Employee Burnout: It’s real. It’s getting worse. And it’s costing employers big time

Acting now can help you retain the best people and grow the business

October 26, 2021

Employee burnout was already a growing concern long before the pandemic struck. In fact, a Deloitte study pre-COVID 19 showed that 42% of U.S. employees left their job specifically because of burnout. But the lockdowns and uncertainty caused by COVID-19 have exacerbated the problem. Employee burnout is now widespread, prevalent in almost every organization across the country.

An Indeed employee survey found that 31% of Baby Boomers report burnout along with 54% of Gen X and 53% of Gen Y. And the problem appears to be increasing at a frightening pace.

According to a 2021 MetLife Benefit Trends Study, burnout has increased 25% since April 2020. During that time, 26% of U.S. employees have asked for help for stress, burnout or other mental health challenges. And a report from Mental Health America, “Mind the Workplace,” found 83% of respondents agreeing with the statement, “I feel emotionally drained from my work.”

The C-suite is also susceptible. In 2019, the World Health Organization (WHO) discovered that more than 60% of board-level executives reported feelings of high anxiety and stress on a regular basis.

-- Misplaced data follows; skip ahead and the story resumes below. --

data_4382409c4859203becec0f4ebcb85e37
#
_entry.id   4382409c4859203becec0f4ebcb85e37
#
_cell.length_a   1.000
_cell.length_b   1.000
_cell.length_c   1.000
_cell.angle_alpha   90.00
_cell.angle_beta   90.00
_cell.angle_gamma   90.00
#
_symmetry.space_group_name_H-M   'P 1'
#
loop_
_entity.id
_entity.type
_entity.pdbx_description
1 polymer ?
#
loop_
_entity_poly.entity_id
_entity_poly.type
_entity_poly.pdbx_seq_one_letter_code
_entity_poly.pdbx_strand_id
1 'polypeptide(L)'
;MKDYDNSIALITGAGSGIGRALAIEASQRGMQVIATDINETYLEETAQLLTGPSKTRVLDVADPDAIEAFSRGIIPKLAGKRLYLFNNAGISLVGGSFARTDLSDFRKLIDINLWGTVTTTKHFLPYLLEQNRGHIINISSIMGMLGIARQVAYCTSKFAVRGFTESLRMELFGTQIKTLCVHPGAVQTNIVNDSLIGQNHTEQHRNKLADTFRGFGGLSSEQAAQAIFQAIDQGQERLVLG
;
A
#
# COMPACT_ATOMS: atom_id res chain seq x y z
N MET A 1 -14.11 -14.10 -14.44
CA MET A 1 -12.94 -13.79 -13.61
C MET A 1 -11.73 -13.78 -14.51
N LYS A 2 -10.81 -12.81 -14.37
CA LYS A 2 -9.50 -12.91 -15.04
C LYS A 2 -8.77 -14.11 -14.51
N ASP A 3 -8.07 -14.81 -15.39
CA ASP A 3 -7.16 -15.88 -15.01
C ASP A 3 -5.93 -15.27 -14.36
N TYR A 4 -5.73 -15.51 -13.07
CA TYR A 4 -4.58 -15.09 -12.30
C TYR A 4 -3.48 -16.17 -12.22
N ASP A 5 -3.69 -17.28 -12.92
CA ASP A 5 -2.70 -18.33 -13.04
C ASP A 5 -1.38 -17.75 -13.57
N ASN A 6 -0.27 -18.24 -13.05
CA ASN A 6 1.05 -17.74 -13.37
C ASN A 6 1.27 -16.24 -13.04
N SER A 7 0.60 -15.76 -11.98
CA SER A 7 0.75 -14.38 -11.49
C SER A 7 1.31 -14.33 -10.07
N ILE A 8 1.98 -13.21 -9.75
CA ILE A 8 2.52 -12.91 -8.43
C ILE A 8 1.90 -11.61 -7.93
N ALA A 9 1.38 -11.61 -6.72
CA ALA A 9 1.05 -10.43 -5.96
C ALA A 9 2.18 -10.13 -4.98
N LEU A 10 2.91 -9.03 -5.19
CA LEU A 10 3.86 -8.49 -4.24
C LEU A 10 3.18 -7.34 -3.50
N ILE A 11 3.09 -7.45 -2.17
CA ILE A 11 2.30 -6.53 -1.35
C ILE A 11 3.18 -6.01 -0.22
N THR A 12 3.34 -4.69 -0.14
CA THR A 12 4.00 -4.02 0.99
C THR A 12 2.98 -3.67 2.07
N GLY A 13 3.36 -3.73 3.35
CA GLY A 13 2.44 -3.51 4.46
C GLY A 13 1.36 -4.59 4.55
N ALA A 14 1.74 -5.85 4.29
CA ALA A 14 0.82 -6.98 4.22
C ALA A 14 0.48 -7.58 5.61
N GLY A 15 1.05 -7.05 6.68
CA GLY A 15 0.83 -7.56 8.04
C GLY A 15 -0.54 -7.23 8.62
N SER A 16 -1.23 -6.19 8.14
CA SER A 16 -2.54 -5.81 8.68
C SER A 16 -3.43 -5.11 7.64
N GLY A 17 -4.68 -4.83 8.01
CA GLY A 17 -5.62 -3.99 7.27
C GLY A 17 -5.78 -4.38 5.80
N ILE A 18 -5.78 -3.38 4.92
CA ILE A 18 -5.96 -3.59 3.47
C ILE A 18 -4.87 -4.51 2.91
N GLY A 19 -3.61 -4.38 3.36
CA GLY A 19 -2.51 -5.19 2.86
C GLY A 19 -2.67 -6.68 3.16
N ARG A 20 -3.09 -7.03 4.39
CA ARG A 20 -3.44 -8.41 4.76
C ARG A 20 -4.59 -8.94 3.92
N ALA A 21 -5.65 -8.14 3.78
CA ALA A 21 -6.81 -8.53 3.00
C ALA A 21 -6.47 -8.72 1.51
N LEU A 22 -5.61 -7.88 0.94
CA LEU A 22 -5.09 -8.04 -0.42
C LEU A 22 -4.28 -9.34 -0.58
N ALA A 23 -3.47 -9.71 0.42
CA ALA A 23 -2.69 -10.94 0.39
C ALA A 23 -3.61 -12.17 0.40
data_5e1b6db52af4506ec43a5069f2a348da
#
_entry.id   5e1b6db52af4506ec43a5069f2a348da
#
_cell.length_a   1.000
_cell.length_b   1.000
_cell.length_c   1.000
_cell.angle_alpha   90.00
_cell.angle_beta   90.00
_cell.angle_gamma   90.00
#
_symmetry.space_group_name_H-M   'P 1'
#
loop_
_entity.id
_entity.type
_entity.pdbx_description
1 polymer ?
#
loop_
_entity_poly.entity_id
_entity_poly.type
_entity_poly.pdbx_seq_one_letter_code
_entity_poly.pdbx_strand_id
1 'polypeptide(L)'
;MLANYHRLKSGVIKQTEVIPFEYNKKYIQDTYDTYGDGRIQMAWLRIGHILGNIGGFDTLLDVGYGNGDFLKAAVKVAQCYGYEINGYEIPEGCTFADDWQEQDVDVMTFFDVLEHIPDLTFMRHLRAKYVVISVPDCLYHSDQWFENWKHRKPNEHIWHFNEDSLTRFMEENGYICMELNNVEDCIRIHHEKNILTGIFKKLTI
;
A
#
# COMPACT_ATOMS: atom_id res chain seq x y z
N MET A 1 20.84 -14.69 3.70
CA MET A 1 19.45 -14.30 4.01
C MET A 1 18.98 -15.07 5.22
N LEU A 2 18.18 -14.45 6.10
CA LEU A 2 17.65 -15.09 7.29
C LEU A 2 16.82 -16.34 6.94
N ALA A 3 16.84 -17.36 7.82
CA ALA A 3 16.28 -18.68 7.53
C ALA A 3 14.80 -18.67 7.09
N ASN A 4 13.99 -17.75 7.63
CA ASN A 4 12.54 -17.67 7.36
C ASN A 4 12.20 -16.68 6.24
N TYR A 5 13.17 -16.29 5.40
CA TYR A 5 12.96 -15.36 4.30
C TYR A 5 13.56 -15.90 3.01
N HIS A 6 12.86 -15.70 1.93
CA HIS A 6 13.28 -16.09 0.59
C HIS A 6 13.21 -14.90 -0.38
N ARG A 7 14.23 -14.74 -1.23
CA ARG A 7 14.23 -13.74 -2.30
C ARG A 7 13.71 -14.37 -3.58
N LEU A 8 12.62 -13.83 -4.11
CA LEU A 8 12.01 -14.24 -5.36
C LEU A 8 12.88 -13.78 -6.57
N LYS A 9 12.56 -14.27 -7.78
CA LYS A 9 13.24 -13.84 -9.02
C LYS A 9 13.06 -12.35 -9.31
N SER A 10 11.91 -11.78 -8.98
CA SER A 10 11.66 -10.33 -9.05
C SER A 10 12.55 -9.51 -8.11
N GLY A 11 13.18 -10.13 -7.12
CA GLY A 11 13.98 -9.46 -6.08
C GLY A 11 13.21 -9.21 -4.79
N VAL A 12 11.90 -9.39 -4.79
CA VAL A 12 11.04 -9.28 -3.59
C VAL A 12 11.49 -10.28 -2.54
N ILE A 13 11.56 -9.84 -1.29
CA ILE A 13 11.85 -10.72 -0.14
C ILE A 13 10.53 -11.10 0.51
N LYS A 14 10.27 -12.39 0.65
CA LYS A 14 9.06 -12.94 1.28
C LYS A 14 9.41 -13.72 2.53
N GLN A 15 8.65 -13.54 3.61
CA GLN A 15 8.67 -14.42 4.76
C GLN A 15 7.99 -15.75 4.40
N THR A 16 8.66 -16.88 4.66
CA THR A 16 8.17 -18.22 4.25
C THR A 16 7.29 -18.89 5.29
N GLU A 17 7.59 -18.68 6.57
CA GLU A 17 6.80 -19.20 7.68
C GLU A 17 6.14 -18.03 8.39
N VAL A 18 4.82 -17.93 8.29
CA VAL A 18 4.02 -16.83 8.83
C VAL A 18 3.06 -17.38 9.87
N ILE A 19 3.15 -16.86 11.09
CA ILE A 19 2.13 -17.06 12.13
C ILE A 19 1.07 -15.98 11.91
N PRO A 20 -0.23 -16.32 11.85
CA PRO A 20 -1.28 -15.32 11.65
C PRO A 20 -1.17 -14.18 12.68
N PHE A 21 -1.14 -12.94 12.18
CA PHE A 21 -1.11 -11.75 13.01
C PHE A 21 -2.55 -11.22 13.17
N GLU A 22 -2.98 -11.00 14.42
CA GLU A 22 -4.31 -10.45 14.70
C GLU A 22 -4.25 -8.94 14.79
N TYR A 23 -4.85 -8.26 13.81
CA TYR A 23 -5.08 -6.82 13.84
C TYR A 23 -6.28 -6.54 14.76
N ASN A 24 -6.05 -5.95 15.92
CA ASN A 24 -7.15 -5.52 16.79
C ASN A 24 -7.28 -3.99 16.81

What is burnout costing employers?

The Harvard Business Review (HBR) reports that burnout adds between $125 billion and $190 billion every year in health care costs and stress alone accounts for 8% of national health care spend.

Gallup calculates that burned-out employees cost $3,400 out of every $10,000 in salary because of disengagement. HBR also found that the deeper cost to business can be low productivity, high turnover and the loss of the most capable talent and the cost to replace them.

But what exactly is it?

Experiencing “burnout” doesn’t mean someone has simply had a lousy day. It is an occupational phenomenon resulting in extreme physical and emotional exhaustion. Employees have little or no energy. Their attitude towards work has turned negative and cynical; they’re impatient and unmotivated, dissatisfied and disillusioned; and they may begin to resent or hate their co-workers and the work itself.